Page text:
SAYAH: You told your gathering on Sunday you have to make a decision whether you want the same old political parties or leaders or you want a change in Pakistan.

Can you understand that many see you as one of the old political leaders?

PERVEZ MUSHARAF, FMR. PAKISTANI PRESIDENT: I am one of the old, but the difference is the other olds have not performed. They fear the country. They've been trying three times or more, every time failed. I have been trying once for 10 years and I succeeded.

SAYAH: The argument is you had your chance. For roughly eight years, you had some success, but ultimately, you failed and people wanted you out.

MUSHARAF: Again, illogical. Firstly, they are not performing. So therefore, there has to be somebody to perform.

Secondly, when they say I've had my time, I had my time in (INAUDIBLE), but I scored (ph) a century.


SAYAH: That was General Musharaf talking to us earlier today, as feisty and defiant as ever, making his argument why he believes he's the right man to fix Pakistan's problems. Again, he's coming back later this month. A lot of people waiting to see what happens -- Kristie.

LU STOUT: Yes. Interesting to hear him use that cricket metaphor there, too.

Now, what did Pervez Musharaf tell you about the threat of arrest upon arrival in Pakistan? How worried is he?

SAYAH: Well, he says he's concerned. He says he's not afraid. He says he's doing this for the country. But certainly it is a possibility.

It's not clear if he is going to be arrested. Officials from the civilian government have said yes, he will be arrested. The military has stayed quiet. Remember, the army chief right now is the same man that Musharaf appointed when he was in power. Some say it's unlikely that General Kayani is going to support his arrest.

There's also reports that he's going to go to Saudi Arabia -- General Musharaf is -- to get assurances from the Saudi government, which has a lot of influence over Pakistan, assurances that he won't be arrested. That's something he denies. He says he doesn't need assurances and he's going to go in and take his chances. It certainly should be interesting.

One thing to point out, even though he's making headlines, few observers believe he's going to make a serious impact on the political scene in Pakistan. But again, because of his name and his past, he's going to make the headlines, and he is.

LU STOUT: All right. Thank you very much indeed for sharing that interview with us.

Reza Sayah, joining us live from Dubai.

Now, after the break, we'll go live to Zurich. And can anyone stop Lionel Messi from winning his third straight award as the world's best footballer? Pedro Pinto will have a preview next.


LU STOUT: Coming to you live from Hong Kong, you're back watching NEWS STREAM.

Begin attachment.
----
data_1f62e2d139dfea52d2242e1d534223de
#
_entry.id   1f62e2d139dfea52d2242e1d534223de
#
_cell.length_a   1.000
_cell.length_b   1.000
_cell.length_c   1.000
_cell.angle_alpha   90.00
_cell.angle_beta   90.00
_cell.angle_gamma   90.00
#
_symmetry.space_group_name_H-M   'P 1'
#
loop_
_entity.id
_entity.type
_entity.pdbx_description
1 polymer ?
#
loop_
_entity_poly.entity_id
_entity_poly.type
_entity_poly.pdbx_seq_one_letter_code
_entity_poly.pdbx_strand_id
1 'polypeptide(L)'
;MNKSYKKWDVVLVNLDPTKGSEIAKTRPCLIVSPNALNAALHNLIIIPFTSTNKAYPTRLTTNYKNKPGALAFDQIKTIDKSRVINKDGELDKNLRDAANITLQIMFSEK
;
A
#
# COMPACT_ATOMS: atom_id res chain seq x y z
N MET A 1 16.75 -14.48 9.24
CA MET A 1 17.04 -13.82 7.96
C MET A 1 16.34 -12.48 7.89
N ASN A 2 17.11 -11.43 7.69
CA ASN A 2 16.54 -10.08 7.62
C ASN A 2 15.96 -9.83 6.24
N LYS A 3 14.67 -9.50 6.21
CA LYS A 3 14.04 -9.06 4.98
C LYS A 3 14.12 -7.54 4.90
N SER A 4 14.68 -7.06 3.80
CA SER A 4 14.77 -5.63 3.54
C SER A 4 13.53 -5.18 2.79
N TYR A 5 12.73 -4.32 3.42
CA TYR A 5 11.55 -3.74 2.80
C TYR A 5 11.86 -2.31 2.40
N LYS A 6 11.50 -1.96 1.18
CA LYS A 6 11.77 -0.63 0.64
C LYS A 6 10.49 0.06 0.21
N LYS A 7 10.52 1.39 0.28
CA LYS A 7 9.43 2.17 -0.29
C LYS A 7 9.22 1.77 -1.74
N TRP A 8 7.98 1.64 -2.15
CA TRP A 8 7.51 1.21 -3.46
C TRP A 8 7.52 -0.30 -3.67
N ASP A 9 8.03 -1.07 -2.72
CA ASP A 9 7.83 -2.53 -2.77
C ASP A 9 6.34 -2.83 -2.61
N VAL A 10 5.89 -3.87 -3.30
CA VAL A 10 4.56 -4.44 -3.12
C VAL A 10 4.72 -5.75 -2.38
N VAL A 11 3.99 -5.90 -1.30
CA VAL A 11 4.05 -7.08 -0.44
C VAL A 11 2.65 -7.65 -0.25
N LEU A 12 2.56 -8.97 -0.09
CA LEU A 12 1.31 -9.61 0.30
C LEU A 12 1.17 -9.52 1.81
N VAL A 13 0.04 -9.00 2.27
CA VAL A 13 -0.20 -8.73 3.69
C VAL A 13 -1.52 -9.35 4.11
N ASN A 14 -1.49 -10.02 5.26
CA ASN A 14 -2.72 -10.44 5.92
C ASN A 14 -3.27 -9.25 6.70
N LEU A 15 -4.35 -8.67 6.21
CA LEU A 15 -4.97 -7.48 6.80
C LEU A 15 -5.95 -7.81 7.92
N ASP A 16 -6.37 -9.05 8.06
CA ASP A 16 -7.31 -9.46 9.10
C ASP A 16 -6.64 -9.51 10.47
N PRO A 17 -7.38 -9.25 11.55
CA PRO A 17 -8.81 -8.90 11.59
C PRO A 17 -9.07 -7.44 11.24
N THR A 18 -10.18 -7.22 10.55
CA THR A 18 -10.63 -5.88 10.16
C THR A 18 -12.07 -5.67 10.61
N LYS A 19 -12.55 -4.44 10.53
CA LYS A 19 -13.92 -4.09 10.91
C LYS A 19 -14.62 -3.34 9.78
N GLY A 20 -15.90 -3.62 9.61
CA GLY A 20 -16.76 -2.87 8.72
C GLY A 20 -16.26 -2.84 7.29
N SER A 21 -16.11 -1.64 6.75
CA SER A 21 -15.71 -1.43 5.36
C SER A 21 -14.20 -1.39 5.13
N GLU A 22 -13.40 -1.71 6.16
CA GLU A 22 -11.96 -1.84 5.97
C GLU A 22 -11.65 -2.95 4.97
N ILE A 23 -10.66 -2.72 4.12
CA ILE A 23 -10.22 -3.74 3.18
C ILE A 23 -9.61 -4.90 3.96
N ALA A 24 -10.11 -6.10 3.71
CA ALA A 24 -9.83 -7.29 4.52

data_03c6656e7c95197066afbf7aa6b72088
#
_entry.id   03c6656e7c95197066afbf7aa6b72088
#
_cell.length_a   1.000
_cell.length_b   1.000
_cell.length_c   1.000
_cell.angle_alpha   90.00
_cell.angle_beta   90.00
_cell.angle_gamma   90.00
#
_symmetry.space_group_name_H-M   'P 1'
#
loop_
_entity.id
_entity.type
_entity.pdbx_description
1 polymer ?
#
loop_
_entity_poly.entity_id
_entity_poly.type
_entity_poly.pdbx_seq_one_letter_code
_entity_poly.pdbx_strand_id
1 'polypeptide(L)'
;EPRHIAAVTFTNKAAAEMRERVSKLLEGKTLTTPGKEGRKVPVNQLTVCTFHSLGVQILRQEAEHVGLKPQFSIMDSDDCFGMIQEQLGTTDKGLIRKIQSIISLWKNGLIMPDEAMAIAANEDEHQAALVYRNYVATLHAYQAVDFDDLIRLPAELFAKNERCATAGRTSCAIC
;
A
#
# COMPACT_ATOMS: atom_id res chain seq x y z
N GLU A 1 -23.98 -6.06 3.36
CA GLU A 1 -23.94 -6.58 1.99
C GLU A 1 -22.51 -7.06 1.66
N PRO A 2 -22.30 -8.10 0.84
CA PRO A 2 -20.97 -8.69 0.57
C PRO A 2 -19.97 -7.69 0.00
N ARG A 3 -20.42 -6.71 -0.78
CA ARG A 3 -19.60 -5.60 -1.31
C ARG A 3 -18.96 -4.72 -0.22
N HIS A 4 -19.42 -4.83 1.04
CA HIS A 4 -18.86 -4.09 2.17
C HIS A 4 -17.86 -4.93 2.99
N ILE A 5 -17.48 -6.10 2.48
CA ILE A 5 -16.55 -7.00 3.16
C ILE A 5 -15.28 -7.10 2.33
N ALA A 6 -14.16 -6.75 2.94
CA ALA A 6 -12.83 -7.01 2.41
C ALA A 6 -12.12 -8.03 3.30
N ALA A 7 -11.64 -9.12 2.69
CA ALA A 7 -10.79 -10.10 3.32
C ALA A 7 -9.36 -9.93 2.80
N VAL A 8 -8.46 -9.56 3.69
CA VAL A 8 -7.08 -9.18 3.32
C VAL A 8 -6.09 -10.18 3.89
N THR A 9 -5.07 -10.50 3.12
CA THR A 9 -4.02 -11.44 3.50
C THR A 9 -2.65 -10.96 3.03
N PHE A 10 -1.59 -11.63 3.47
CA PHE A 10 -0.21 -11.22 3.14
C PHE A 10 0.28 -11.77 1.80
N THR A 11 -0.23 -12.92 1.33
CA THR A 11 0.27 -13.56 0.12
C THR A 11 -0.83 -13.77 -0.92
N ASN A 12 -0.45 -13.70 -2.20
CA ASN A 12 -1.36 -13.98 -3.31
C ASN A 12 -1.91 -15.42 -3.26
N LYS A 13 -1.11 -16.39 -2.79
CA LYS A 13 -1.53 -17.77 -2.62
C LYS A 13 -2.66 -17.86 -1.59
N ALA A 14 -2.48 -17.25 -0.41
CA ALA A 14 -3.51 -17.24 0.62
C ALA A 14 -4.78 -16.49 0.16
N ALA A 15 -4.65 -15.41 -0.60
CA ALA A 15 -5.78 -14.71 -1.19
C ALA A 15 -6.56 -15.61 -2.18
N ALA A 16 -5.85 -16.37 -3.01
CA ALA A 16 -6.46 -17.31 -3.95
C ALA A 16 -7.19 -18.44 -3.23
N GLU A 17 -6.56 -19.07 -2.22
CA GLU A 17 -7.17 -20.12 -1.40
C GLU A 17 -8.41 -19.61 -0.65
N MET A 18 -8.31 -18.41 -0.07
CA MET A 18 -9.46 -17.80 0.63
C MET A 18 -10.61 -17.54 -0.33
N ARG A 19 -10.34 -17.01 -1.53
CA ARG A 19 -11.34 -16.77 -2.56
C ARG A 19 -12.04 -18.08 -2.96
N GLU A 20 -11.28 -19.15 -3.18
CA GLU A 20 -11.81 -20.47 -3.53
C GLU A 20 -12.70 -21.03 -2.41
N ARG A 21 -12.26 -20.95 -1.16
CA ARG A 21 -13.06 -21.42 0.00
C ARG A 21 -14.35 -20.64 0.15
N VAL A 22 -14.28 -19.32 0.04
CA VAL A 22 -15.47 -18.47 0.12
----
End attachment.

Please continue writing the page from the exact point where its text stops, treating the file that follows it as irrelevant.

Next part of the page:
Now, only hours from now, football's governing body, FIFA, is set to announce the 2011 Player of the Year. Among the nominees, Portugal's Christiano Ronaldo and Spanish star Xavi. But neither is expected to beat this man to the honor, Lionel Messi of Argentina.

He's shooting for a third straight award, and CNN's Pedro Pinto has more.


PEDRO PINTO, CNN INTERNATIONAL SPORTS CORRESPONDENT (voice-over): It's the one party this year no player wants to miss. On Monday evening, the great and the good from the world of football will gather in Zurich to crown the best performers of the past year.

The top prize on offer is the 2011 FIFA Ballon d'Or. Lionel Messi of Argentina, Christiano Ronaldo of Portugal, and Xavi of Spain are the nominees. Few are betting against Messi taking home the award for a third straight year. The 24-year-old Barcelona star scored 54 goals in 62 games in all competitions for club and country, while the (ph) inspired (INAUDIBLE) to a league and champions league double.

Xavi claimed both of those titles as well, but the midfield maestro isn't expected to win the award. Messi's main rival will be Ronaldo. The winger fared even better than the tiny Argentinean in the goal-scoring stakes (ph), netting an incredible 56 times in 54 games for Real Madrid and Portugal. But a lack of silverware (ph) could go against him with the Spanish Copa del Rey, his only trophy of the year.

DWIGHT YORKE, FMR. MANCHESTER UNITED FORWARD: Right now, because of what Barcelona is doing, the way Barcelona is playing, I think Messi certainly was thinking he has the edge over it. But when you look at Ronaldo, what he's doing there single-handedly at Real Madrid is just phenomenal.

EDGAR DAVIDS, FMR. JUVENTUS MIDFIELDER: They're great guys, absolutely great personalities. And, you know, as a fan, you just want to see them flourish both, and may the best guy win.